Greenpeace slams crucial EU fishing policy talks
The European Union, the world’s third fishing power, came under sharp pressure from green groups and the EU executive to save the oceans from overfishing at key talks Tuesday to overhaul the sector.
Angry Greenpeace activists waving giant fish bones and banners reading “Stop Overfishing” delayed the start of a much-awaited ministerial meeting originally intended to reform fisheries policy but which may instead net a watered-down compromise.
As fish stocks decline, EU boats are sailing further and further afield to cast nets. “Europe needs clear goals to reduce its fishing fleet,” said Maurice Losch of Greenpeace. “It fishes two to three times over sustainable levels.”
Though scientists say 80 percent of Mediterranean stocks are overfished — meaning fish cannot reproduce quickly enough — fisheries ministers were mulling a so-called “general approach” deal scaling down ambitious reforms previously lobbied by the EU’s executive in Brussels.
Among Brussels proposals was a ban on throwing fish caught by accident back into the sea — a practice known as discards — that environmentalists say wastes 1.3 million tonnes of fish a year.
“For me this is the heart of the problem,” Fisheries Commissioner Maria Damanki told the ministers. “There will be no reform without a discard ban.”
Britain, Germany, the Netherlands and Scandinavian nations favour forcing fishermen to bring all catches to port and deduct discards from their quotas. The discards can become fish flour, encouraging fishermen to adopt better practices while providing cheap food for the poor.
But one diplomat said Belgium, France, Spain and Portugal were likely to oppose the idea, highly unpopular with boats that go out to sea for days at a time, potentially stock-piling large quantities of unwanted fish.
“Negotiations will be tough, it will be a difficult day,” said Spain’s Agriculture Minister Miguel Arias Canete on arrival.
Also on the table is a bid to set so-called Maximum Sustainable Yields (MSY) — the maximum amount of fish that can be caught without compromising its ability to reproduce — by 2015.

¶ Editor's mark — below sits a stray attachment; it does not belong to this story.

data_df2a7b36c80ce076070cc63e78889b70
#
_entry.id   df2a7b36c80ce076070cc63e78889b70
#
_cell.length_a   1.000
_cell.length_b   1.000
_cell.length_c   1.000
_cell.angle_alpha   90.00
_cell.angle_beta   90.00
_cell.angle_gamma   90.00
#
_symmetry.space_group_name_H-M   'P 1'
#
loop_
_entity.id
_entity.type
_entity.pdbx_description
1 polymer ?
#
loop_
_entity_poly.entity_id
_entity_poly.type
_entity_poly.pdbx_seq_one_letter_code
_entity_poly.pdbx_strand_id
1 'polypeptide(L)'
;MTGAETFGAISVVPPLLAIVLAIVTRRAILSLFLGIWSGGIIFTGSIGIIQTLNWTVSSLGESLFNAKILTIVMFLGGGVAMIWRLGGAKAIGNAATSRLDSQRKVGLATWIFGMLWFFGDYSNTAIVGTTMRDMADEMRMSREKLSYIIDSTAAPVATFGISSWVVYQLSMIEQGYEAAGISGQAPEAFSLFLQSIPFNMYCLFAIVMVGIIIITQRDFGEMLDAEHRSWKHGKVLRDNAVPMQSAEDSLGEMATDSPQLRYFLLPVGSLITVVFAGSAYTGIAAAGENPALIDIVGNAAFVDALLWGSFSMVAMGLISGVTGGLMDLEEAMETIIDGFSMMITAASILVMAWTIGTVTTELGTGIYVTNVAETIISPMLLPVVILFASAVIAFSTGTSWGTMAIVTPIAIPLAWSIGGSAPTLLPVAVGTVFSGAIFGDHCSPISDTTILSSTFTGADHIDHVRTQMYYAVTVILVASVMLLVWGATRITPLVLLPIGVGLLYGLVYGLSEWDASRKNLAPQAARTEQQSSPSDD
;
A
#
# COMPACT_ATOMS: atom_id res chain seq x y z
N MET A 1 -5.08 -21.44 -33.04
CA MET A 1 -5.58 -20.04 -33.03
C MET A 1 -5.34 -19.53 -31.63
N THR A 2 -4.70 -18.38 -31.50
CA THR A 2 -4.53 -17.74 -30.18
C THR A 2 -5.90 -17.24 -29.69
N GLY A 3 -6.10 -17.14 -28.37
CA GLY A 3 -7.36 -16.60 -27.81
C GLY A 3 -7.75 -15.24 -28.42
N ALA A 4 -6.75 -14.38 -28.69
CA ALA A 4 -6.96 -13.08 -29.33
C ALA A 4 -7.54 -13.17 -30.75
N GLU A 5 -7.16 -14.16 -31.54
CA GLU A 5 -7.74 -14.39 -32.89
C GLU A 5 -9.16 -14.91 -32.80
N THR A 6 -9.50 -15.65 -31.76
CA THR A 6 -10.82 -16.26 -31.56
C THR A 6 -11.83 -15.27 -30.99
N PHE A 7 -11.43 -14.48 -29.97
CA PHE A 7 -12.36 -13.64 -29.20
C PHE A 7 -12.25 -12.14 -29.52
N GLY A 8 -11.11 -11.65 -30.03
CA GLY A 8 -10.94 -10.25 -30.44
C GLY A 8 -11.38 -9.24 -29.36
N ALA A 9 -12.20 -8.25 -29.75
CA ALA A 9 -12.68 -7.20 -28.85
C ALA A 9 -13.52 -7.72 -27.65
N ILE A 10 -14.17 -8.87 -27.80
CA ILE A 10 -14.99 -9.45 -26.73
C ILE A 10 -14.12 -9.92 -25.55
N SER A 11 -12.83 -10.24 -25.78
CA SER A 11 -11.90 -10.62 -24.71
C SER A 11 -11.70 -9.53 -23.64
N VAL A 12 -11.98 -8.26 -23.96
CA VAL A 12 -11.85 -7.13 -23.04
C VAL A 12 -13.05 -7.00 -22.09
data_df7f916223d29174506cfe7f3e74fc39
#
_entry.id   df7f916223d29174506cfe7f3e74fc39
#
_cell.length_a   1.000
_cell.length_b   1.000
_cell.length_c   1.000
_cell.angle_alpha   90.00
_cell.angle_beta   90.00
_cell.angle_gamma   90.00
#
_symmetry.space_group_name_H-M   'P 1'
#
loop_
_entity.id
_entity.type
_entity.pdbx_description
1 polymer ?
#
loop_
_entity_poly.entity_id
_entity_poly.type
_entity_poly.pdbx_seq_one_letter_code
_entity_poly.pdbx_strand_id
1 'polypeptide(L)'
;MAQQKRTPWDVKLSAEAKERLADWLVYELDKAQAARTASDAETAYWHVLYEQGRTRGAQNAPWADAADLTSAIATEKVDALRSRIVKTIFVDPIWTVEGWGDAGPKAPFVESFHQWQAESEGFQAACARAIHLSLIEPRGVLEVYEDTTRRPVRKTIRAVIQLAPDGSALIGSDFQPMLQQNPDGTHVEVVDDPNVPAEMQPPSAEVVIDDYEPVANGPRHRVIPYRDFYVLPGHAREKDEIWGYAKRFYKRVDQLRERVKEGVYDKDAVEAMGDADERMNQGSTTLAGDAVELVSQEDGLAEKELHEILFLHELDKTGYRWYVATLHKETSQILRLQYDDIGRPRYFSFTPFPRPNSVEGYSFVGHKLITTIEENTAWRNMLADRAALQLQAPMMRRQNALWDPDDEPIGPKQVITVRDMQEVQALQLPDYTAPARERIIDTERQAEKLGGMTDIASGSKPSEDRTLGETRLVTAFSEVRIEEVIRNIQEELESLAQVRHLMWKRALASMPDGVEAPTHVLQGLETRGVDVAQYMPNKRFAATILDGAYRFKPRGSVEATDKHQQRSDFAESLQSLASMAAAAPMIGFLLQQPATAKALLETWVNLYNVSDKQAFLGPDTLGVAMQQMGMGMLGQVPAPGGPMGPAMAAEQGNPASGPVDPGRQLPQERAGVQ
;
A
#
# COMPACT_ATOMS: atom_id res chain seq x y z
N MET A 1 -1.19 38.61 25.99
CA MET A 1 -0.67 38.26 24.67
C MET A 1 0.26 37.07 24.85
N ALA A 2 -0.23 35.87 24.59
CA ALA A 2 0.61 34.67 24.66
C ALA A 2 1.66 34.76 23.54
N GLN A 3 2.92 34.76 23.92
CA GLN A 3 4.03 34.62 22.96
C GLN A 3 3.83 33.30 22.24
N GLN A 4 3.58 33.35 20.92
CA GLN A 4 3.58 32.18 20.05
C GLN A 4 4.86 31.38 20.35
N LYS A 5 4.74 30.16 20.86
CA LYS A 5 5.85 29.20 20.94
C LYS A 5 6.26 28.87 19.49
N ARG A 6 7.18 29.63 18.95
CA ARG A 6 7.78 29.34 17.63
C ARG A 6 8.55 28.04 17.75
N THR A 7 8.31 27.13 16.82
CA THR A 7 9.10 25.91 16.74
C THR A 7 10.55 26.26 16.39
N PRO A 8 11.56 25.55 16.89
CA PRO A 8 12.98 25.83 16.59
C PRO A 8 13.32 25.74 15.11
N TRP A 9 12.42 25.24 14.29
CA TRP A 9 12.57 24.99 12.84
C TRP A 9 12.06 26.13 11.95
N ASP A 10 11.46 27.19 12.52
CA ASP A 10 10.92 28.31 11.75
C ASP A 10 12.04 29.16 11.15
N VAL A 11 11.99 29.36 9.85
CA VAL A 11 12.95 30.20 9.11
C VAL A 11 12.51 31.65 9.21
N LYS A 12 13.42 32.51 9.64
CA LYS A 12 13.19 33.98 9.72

But just days ahead of the Rio+20 environmental summit, some nations want fishing pressure reduced only progressively with the deadline pushed back to 2020 or beyond.
“It is important to set a firm date for introducing catch levels in line with what the fish stocks allow,” Swedish minister Eskil Erlandsson said this week.
Damanaki said as ministers began the talks that the draft compromise text on the table “is rather reluctant to take rapid action” on discards.
“You seem to be choosing to go for a slower growth path,” she said. “2020 is too far in the future, we have to act more swiftly on this.”
According to a European Commission report last week, the situation is improving in Atlantic waters where overfished stocks have dropped from 94 percent in 2005 to 47 percent this year.
Environmentalists say the compromise stitched together by EU nations will be a missed opportunity to save the oceans.
“No fish means no fishing industry,” said Xavier Pastor of the Oceana conservation group. “There can be no social and economic benefits if the environment, which provides the resource, is not prioritised.”
Should the 27 ministers agree to this, they will “settle for a European fisheries policy of the lowest common denominator, without any ambition to achieve sustainable fisheries or save fishing jobs,” said six NGOs — BirdLife Europe, Greenpeace, Oceana, Ocean2012, Seas At Risk and WWF.
“The proposed deal would not stop the depletion of fish stocks for another decade,” they said.